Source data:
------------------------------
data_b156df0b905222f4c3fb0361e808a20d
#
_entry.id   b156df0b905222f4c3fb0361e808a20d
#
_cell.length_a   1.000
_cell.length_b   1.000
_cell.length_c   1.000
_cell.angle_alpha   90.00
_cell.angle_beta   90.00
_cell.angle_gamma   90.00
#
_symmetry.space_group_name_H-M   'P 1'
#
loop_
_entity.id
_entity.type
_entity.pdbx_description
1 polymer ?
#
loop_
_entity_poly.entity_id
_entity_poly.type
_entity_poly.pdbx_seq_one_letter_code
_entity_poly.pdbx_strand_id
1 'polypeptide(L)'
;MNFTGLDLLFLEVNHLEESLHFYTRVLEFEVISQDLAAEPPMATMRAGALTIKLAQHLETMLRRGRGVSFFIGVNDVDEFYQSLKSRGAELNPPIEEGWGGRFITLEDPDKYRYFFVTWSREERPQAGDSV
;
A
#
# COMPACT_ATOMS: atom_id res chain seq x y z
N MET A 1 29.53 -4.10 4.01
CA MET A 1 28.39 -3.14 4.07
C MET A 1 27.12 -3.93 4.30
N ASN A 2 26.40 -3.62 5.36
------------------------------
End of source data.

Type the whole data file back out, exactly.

data_b156df0b905222f4c3fb0361e808a20d
#
_entry.id   b156df0b905222f4c3fb0361e808a20d
#
_cell.length_a   1.000
_cell.length_b   1.000
_cell.length_c   1.000
_cell.angle_alpha   90.00
_cell.angle_beta   90.00
_cell.angle_gamma   90.00
#
_symmetry.space_group_name_H-M   'P 1'
#
loop_
_entity.id
_entity.type
_entity.pdbx_description
1 polymer ?
#
loop_
_entity_poly.entity_id
_entity_poly.type
_entity_poly.pdbx_seq_one_letter_code
_entity_poly.pdbx_strand_id
1 'polypeptide(L)'
;MNFTGLDLLFLEVNHLEESLHFYTRVLEFEVISQDLAAEPPMATMRAGALTIKLAQHLETMLRRGRGVSFFIGVNDVDEFYQSLKSRGAELNPPIEEGWGGRFITLEDPDKYRYFFVTWSREERPQAGDSV
;
A
#
# COMPACT_ATOMS: atom_id res chain seq x y z
N MET A 1 29.53 -4.10 4.01
CA MET A 1 28.39 -3.14 4.07
C MET A 1 27.12 -3.93 4.30
N ASN A 2 26.40 -3.62 5.36